10 October 2022
The formulation of MOSQUITON has been developed to achieve the controlled release of the active ingredient, novaluron (0.12%) over a long period of time. The Mosquiton tablet contains inert material that helps to disperse the active novaluron in water as an emulsion form and eventually it helps to float the active ingredients uniformly on the water surface. The larvicide is released at a slower and steadier rate in areas of standing water (small or large) that can control around 95-98% of Culex and other mosquito larvae in all the aquatic stages of mosquito development to inhibit adult development. The tablet lasts in the field for a period of 90-150 days depending on the conditions of the water surface.
Novaluron is an insecticide of the class diflubenzoylureas. The compound shows the killing effect against various larvae of genus Lepidoptera, Coleoptera, Hemiptera and Diptera. Novaluron has been registered as an insecticide for food crops in many countries, including South Africa, Argentina, and Australia. The United States authorities approved the compound’s registration as a pest control product for floriculture in September 2001. The acute toxicity of novaluron tested on rats through oral, dermal and inhalation administrations show LD50 of novaluron is determined as >5000 mg/kg body weight (bw) for oral dose acute toxicity to male and female rats, >2000 mg/mg bw for dermal treatment acute toxicity to male and female rats, and >5150 mg/m3 for inhalation acute toxicity to male and female rats.
Regarding environmental concerns, novaluron at a dosage of 10 mg ai/m2 had no impact on fishes and aquatic plants in treated areas during and after the experiment. A similar safety profile for novaluron with non-target fauna in riverine pools was also found for guppies (Poecilia reticulata), a native fish species of Sri Lanka (Rosbora daniconis) and aquatic beetles, when applied at concentrations of 0.01-2.5 mg ai/l (Yapabandra, unpublished report to the WHO Pesticide Evaluation Scheme, 2004).
WHO has assessed novaluron for use as a mosquito larvicide in drinking-water in containers, particularly to control dengue fever. The recommended dosage of novaluron in potable water in containers should not exceed 0.05 mg/litre under the WHO Pesticides Evaluation Scheme. In view of the absence of a carcinogenic potential in rodents and the lack of genotoxic potential in vitro and in vivo, the JMPR (Joint Meeting on Pesticide Residues) concluded that novaluron is unlikely to pose a carcinogenic risk to humans. JMPR also concluded that novaluron is not a developmental toxicant (World Health Organization Guidelines for Drinking-Water Quality, 3rd edition including 1st and 2nd addenda, 2008).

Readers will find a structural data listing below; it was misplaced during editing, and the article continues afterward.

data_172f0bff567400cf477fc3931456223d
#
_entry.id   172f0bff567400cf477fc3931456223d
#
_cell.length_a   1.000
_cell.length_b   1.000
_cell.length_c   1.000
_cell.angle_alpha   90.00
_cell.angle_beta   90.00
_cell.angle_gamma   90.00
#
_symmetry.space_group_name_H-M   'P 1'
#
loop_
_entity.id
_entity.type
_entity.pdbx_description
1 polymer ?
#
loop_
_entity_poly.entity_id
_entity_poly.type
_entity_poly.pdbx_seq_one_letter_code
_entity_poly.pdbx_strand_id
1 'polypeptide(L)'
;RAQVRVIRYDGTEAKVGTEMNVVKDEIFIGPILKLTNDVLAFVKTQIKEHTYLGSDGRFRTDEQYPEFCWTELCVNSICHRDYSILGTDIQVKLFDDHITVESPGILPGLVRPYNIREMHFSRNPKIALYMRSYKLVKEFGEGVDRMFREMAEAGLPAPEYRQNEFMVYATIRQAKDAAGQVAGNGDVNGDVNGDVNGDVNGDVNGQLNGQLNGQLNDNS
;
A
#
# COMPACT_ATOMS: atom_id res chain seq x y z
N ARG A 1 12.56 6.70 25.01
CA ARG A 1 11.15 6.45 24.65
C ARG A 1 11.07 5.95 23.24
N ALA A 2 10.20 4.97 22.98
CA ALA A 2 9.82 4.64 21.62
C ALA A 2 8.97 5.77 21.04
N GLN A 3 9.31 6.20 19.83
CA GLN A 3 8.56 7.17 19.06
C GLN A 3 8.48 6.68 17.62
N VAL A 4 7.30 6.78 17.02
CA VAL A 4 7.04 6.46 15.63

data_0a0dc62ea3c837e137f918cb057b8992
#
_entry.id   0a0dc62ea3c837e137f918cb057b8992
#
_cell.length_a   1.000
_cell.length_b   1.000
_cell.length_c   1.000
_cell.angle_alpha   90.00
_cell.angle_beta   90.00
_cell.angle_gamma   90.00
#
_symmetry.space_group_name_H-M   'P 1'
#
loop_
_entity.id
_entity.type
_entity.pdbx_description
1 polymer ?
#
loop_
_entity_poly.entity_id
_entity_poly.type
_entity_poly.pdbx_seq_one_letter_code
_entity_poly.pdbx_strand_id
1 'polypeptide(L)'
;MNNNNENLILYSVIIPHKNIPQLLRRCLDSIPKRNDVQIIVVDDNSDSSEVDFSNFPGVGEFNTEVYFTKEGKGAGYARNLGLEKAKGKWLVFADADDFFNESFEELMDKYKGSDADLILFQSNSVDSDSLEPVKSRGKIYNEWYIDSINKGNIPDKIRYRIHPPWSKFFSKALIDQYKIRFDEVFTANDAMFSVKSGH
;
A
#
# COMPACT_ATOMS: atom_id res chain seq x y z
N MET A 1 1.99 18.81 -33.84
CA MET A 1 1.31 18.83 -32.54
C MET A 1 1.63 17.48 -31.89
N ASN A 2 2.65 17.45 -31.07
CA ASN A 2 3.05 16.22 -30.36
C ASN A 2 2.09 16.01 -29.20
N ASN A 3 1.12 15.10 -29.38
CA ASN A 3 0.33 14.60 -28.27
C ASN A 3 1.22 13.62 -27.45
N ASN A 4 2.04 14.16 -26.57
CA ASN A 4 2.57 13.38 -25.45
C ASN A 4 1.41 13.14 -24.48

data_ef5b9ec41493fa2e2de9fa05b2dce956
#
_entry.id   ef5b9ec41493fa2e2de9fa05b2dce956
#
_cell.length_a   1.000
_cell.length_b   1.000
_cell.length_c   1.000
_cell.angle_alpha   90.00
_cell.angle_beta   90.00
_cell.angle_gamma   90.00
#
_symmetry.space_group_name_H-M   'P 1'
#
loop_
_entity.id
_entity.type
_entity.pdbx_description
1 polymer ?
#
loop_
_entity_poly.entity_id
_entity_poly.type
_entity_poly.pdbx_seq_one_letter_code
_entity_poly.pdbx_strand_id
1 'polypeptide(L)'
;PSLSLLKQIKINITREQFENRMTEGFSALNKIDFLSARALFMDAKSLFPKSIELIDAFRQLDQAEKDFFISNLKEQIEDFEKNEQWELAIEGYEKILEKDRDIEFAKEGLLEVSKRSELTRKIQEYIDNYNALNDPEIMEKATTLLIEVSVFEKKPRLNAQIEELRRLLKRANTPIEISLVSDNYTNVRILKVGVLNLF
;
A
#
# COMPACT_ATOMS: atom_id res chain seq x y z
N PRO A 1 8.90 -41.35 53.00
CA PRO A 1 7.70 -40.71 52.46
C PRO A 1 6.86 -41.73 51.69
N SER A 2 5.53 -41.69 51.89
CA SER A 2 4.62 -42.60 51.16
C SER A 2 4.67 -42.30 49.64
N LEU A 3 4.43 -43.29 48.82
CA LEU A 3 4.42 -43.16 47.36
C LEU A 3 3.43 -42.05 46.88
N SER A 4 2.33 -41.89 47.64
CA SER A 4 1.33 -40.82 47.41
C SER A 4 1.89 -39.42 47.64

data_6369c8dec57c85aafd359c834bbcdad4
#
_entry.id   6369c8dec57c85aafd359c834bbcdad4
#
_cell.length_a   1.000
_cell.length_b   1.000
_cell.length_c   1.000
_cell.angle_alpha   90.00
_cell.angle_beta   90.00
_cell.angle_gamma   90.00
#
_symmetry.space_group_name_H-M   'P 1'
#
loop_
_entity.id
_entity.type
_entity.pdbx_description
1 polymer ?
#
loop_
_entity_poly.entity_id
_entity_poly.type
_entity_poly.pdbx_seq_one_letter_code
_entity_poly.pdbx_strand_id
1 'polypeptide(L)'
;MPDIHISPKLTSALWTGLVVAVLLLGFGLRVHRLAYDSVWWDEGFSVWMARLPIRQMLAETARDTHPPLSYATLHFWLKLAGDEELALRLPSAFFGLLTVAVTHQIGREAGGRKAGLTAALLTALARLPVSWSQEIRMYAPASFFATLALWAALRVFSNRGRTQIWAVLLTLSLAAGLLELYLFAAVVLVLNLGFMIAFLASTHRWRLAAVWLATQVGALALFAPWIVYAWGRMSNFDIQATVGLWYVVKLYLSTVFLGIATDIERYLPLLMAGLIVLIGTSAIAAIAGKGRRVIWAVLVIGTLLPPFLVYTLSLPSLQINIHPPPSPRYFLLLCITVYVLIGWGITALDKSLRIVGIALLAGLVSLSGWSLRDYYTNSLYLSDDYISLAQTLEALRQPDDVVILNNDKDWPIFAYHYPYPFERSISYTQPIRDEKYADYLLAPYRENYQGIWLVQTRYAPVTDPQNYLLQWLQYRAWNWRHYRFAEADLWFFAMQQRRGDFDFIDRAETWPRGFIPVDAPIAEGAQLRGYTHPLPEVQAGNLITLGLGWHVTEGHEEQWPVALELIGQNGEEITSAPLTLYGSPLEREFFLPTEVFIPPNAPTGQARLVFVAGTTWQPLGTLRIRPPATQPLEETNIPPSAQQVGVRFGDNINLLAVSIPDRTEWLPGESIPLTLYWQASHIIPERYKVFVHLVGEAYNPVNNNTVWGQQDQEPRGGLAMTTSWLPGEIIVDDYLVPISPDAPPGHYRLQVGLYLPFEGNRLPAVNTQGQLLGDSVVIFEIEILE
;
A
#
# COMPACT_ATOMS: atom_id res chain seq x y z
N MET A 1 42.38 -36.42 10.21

How Mosquiton works?
MOSQUITON 0.12P Novaluron larvicide affects the development of immature stages by disrupting the moulting process. It is an effective means for preventing the emergence of adult mosquitoes from water bodies. Consequently, beneficial species are not affected. The use of Mosquiton eliminates the risk of people getting infected by mosquito borne diseases.
How Mosquiton is used?
Apply 1 Tablet (1 gm) per 10 litres of water, the dose will be double if content of organic matter is too high in the water body. In case of a large water body, apply a 10 gm tablet for every metre distance. It can control all kinds of mosquito transmitted diseases including dengue, chikungunya, malaria and Zika.
The formulation is effective for up to 3 months and in a year-round for sub-tropical and tropical locations mosquito control can be achieved with 2-3 applications. MOSQUITON 0.12P Novaluron Insecticide can be used in governmental mosquito control programmes by professional pest control operators or homeowners.
Russell Bio Solutions has been conducted trial in Bangladesh, Sri Lanka, Pakistan and Thailand to evaluate the efficacy of Mosquiton tablets. In all trial locations, a single treatment of Mosquiton at a dose of 1g (1.2 mg ai novaluron) / m2 provided excellent control of 95-98% of immature larval mortality. The Bangladesh lab trial conducted by Institute of Epidemiology Disease Control and Research (IEDCR) against female mosquito larvae of Culex quinquefasciatus at 28 degrees Celsius and 76% humidity.